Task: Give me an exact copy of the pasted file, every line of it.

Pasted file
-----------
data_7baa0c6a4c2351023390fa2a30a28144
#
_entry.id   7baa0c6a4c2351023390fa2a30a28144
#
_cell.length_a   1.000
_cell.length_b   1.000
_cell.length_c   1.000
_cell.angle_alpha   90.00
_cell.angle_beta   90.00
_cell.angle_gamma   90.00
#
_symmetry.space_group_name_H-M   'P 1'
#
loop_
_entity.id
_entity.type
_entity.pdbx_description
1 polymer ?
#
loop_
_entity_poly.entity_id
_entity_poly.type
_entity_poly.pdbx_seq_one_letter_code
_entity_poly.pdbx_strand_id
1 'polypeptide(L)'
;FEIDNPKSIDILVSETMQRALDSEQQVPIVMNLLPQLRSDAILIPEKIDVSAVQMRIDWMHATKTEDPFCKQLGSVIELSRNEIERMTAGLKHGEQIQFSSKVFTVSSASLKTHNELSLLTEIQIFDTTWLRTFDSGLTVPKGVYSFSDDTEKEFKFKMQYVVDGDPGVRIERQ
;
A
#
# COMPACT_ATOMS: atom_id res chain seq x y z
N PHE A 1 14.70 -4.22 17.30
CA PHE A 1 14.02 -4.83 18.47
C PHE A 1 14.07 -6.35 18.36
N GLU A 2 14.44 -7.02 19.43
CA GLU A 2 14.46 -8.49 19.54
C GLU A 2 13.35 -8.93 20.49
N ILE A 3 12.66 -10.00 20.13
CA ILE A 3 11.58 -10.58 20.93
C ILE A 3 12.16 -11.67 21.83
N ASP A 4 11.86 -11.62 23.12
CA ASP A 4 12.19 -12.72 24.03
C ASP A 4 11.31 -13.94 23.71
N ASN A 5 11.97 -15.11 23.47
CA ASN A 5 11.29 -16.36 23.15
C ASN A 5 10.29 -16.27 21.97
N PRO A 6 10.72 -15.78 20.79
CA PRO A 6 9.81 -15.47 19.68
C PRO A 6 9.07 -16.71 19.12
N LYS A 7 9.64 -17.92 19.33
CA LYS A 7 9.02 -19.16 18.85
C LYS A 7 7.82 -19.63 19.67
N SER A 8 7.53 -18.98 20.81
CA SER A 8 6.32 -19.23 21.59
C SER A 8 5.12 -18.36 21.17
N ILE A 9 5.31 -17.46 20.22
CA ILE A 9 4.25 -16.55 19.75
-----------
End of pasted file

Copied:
data_7baa0c6a4c2351023390fa2a30a28144
#
_entry.id   7baa0c6a4c2351023390fa2a30a28144
#
_cell.length_a   1.000
_cell.length_b   1.000
_cell.length_c   1.000
_cell.angle_alpha   90.00
_cell.angle_beta   90.00
_cell.angle_gamma   90.00
#
_symmetry.space_group_name_H-M   'P 1'
#
loop_
_entity.id
_entity.type
_entity.pdbx_description
1 polymer ?
#
loop_
_entity_poly.entity_id
_entity_poly.type
_entity_poly.pdbx_seq_one_letter_code
_entity_poly.pdbx_strand_id
1 'polypeptide(L)'
;FEIDNPKSIDILVSETMQRALDSEQQVPIVMNLLPQLRSDAILIPEKIDVSAVQMRIDWMHATKTEDPFCKQLGSVIELSRNEIERMTAGLKHGEQIQFSSKVFTVSSASLKTHNELSLLTEIQIFDTTWLRTFDSGLTVPKGVYSFSDDTEKEFKFKMQYVVDGDPGVRIERQ
;
A
#
# COMPACT_ATOMS: atom_id res chain seq x y z
N PHE A 1 14.70 -4.22 17.30
CA PHE A 1 14.02 -4.83 18.47
C PHE A 1 14.07 -6.35 18.36
N GLU A 2 14.44 -7.02 19.43
CA GLU A 2 14.46 -8.49 19.54
C GLU A 2 13.35 -8.93 20.49
N ILE A 3 12.66 -10.00 20.13
CA ILE A 3 11.58 -10.58 20.93
C ILE A 3 12.16 -11.67 21.83
N ASP A 4 11.86 -11.62 23.12
CA ASP A 4 12.19 -12.72 24.03
C ASP A 4 11.31 -13.94 23.71
N ASN A 5 11.97 -15.11 23.47
CA ASN A 5 11.29 -16.36 23.15
C ASN A 5 10.29 -16.27 21.97
N PRO A 6 10.72 -15.78 20.79
CA PRO A 6 9.81 -15.47 19.68
C PRO A 6 9.07 -16.71 19.12
N LYS A 7 9.64 -17.92 19.33
CA LYS A 7 9.02 -19.16 18.85
C LYS A 7 7.82 -19.63 19.67
N SER A 8 7.53 -18.98 20.81
CA SER A 8 6.32 -19.23 21.59
C SER A 8 5.12 -18.36 21.17
N ILE A 9 5.31 -17.46 20.22
CA ILE A 9 4.25 -16.55 19.75